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Jenkins: The Definitive Guide

Cover of Jenkins: The Definitive Guide by John Ferguson Smart Published by O'Reilly Media, Inc.
  1. Jenkins: The Definitive Guide
    1. SPECIAL OFFER: Upgrade this ebook with O’Reilly
    2. Foreword
    3. Preface
      1. Audience
      2. Book Layout
      3. Jenkins or Hudson?
      4. Font Conventions
      5. Command-Line Conventions
      6. Contributors
      7. The Review Team
      8. Book Sponsors
      9. Using Code Examples
      10. Safari® Books Online
      11. How to Contact Us
      12. Acknowledgments
    4. 1. Introducing Jenkins
      1. Introduction
      2. Continuous Integration Fundamentals
      3. Introducing Jenkins (née Hudson)
      4. From Hudson to Jenkins—A Short History
      5. Should I Use Jenkins or Hudson?
      6. Introducing Continuous Integration into Your Organization
      7. Where to Now?
    5. 2. Your First Steps with Jenkins
      1. Introduction
      2. Preparing Your Environment
      3. Starting Up Jenkins
      4. Configuring the Tools
      5. Your First Jenkins Build Job
      6. Your First Build Job in Action
      7. More Reporting—Displaying Javadocs
      8. Adding Code Coverage and Other Metrics
      9. Conclusion
    6. 3. Installing Jenkins
      1. Introduction
      2. Downloading and Installing Jenkins
      3. Preparing a Build Server for Jenkins
      4. The Jenkins Home Directory
      5. Installing Jenkins on Debian or Ubuntu
      6. Installing Jenkins on Redhat, Fedora, or CentOS
      7. Installing Jenkins on SUSE or OpenSUSE
      8. Running Jenkins as a Stand-Alone Application
      9. Running Jenkins Behind an Apache Server
      10. Running Jenkins on an Application Server
      11. Memory Considerations
      12. Installing Jenkins as a Windows Service
      13. What’s in the Jenkins Home Directory
      14. Backing Up Your Jenkins Data
      15. Upgrading Your Jenkins Installation
      16. Conclusion
    7. 4. Configuring Your Jenkins Server
      1. Introduction
      2. The Configuration Dashboard—The Manage Jenkins Screen
      3. Configuring the System Environment
      4. Configuring Global Properties
      5. Configuring Your JDKs
      6. Configuring Your Build Tools
      7. Configuring Your Version Control Tools
      8. Configuring the Mail Server
      9. Configuring a Proxy
      10. Conclusion
    8. 5. Setting Up Your Build Jobs
      1. Introduction
      2. Jenkins Build Jobs
      3. Creating a Freestyle Build Job
      4. Configuring Source Code Management
      5. Build Triggers
      6. Build Steps
      7. Post-Build Actions
      8. Running Your New Build Job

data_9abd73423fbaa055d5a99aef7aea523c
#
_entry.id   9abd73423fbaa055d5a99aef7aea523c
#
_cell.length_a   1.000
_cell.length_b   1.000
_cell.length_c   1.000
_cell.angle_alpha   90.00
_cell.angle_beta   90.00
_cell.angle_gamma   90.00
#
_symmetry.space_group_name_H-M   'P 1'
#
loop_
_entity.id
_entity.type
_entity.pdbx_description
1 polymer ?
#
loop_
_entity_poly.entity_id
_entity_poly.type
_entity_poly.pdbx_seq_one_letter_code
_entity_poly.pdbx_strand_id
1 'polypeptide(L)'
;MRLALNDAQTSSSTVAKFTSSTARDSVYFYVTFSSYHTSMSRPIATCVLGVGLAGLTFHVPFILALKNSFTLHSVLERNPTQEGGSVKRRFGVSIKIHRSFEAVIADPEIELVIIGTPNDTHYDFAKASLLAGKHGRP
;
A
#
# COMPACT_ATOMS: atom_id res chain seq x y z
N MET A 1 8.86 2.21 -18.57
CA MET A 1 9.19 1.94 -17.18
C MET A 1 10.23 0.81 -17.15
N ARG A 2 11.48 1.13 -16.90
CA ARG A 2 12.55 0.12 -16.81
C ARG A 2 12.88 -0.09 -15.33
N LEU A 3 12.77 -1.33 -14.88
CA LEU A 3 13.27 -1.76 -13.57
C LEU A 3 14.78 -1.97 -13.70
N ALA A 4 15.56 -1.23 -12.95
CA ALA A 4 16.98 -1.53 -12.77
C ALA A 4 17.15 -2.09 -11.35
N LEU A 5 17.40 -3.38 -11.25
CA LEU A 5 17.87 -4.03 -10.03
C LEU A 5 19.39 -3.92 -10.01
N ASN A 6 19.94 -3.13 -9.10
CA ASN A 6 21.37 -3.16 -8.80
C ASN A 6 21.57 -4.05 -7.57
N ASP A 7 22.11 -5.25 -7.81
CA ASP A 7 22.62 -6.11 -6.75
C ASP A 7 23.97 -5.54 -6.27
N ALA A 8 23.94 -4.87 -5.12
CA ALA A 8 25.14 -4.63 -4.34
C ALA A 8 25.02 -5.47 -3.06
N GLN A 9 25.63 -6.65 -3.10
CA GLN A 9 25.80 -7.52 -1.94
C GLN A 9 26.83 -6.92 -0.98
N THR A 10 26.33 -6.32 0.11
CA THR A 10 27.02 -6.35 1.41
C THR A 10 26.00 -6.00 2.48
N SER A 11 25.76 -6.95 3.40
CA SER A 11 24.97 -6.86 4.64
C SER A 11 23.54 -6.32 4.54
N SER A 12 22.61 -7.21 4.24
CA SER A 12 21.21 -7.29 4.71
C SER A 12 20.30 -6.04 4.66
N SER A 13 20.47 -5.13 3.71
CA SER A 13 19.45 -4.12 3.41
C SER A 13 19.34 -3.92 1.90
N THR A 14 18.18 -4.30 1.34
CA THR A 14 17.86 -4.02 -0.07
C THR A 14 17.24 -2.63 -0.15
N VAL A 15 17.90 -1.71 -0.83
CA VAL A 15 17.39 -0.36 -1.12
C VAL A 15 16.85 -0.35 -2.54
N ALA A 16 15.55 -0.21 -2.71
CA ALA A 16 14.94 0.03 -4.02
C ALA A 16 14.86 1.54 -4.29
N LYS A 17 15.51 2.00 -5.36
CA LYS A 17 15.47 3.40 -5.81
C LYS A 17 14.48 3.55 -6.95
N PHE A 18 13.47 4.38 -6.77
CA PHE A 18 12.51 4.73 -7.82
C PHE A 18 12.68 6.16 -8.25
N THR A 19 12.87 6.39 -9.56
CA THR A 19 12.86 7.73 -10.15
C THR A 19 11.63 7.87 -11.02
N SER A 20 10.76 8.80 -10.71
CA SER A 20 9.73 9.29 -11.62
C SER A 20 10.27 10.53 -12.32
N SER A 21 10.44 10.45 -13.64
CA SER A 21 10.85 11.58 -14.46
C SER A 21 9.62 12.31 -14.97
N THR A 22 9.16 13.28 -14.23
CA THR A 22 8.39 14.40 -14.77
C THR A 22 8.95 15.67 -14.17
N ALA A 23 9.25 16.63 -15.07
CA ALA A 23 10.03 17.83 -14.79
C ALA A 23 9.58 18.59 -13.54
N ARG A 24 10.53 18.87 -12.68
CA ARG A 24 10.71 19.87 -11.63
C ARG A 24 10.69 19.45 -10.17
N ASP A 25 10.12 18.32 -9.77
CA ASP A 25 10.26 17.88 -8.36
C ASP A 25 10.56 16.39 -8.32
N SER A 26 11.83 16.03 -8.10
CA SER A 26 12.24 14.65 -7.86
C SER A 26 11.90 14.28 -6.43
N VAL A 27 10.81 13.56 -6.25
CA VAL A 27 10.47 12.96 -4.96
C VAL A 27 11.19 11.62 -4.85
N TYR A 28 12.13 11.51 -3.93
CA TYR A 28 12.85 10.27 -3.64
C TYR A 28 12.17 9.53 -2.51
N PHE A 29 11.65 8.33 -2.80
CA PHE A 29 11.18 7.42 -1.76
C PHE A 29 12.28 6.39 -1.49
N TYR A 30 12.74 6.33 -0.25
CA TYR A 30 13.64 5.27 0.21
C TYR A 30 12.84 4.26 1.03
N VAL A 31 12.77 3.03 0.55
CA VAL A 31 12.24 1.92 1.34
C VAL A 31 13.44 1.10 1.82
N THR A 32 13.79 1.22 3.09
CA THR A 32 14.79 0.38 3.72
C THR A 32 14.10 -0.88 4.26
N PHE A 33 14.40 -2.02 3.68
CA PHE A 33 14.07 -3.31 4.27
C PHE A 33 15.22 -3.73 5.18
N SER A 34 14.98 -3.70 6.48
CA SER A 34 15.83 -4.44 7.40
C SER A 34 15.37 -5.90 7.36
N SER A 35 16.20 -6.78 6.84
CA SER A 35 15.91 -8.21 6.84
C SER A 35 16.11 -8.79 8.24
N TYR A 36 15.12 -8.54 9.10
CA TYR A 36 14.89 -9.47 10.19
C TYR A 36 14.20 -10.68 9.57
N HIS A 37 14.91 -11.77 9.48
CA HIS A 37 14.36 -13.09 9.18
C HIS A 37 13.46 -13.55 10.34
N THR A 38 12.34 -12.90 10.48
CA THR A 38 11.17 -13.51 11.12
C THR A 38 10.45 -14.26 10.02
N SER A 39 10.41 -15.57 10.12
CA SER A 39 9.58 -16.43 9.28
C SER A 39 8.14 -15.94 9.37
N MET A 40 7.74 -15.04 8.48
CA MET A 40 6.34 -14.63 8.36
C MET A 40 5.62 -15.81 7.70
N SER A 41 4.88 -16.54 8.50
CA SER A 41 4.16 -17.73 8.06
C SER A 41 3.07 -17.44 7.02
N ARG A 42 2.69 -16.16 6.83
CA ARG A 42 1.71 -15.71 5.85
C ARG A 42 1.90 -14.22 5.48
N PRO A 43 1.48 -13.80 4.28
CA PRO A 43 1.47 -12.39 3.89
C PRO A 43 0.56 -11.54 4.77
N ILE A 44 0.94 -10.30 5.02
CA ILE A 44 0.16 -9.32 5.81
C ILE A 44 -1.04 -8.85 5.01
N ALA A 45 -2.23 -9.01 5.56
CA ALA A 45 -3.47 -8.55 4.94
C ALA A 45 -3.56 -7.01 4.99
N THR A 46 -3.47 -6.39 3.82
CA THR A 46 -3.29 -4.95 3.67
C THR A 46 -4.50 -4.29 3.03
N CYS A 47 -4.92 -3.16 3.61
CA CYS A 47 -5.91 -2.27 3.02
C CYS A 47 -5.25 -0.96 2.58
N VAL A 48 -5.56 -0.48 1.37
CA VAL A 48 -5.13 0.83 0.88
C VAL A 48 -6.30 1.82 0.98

9. Working with Maven Build Jobs
      10. Using Jenkins with Other Languages
      11. Conclusion
    9. 6. Automated Testing
      1. Introduction
      2. Automating Your Unit and Integration Tests
      3. Configuring Test Reports in Jenkins
      4. Displaying Test Results
      5. Ignoring Tests
      6. Code Coverage
      7. Automated Acceptance Tests
      8. Automated Performance Tests with JMeter
      9. Help! My Tests Are Too Slow!
      10. Conclusion
    10. 7. Securing Jenkins
      1. Introduction
      2. Activating Security in Jenkins
      3. Simple Security in Jenkins
      4. Security Realms—Identifying Jenkins Users
      5. Authorization—Who Can Do What
      6. Auditing—Keeping Track of User Actions
      7. Conclusion
    11. 8. Notification
      1. Introduction
      2. Email Notification
      3. More Advanced Email Notification
      4. Claiming Builds
      5. RSS Feeds
      6. Build Radiators
      7. Instant Messaging
      8. IRC Notification
      9. Desktop Notifiers
      10. Notification via Notifo
      11. Mobile Notification
      12. SMS Notification
      13. Making Noise
      14. Extreme Feedback Devices
      15. Conclusion
    12. 9. Code Quality
      1. Introduction
      2. Code Quality in Your Build Process
      3. Popular Java and Groovy Code Quality Analysis Tools
      4. Reporting on Code Quality Issues with the Violations Plugin
      5. Using the Checkstyle, PMD, and FindBugs Reports
      6. Reporting on Code Complexity
      7. Reporting on Open Tasks
      8. Integrating with Sonar
      9. Conclusion
    13. 10. Advanced Builds
      1. Introduction
      2. Parameterized Build Jobs
      3. Parameterized Triggers
      4. Multiconfiguration Build Jobs
      5. Generating Your Maven Build Jobs Automatically
      6. Coordinating Your Builds
      7. Build Pipelines and Promotions
      8. Conclusion
    14. 11. Distributed Builds
      1. Introduction
      2. The Jenkins Distributed Build Architecture
      3. Master/Slave Strategies in Jenkins
      4. Associating a Build Job with a Slave or Group of Slaves
      5. Node Monitoring
      6. Cloud Computing
      7. Using the CloudBees DEV@cloud Service
      8. Conclusion
    15. 12. Automated Deployment and Continuous Delivery
      1. Introduction
      2. Implementing Automated and Continuous Deployment
      3. Deploying to an Application Server
      4. Conclusion
    16. 13. Maintaining Jenkins
      1. Introduction
      2. Monitoring Disk Space
      3. Monitoring the Server Load
      4. Backing Up Your Configuration
      5. Archiving Build Jobs
      6. Migrating Build Jobs
      7. Conclusion
    17. A. Automating Your Unit and Integration Tests
      1. Automating Your Tests with Maven
      2. Automating Your Tests with Ant
    18. Index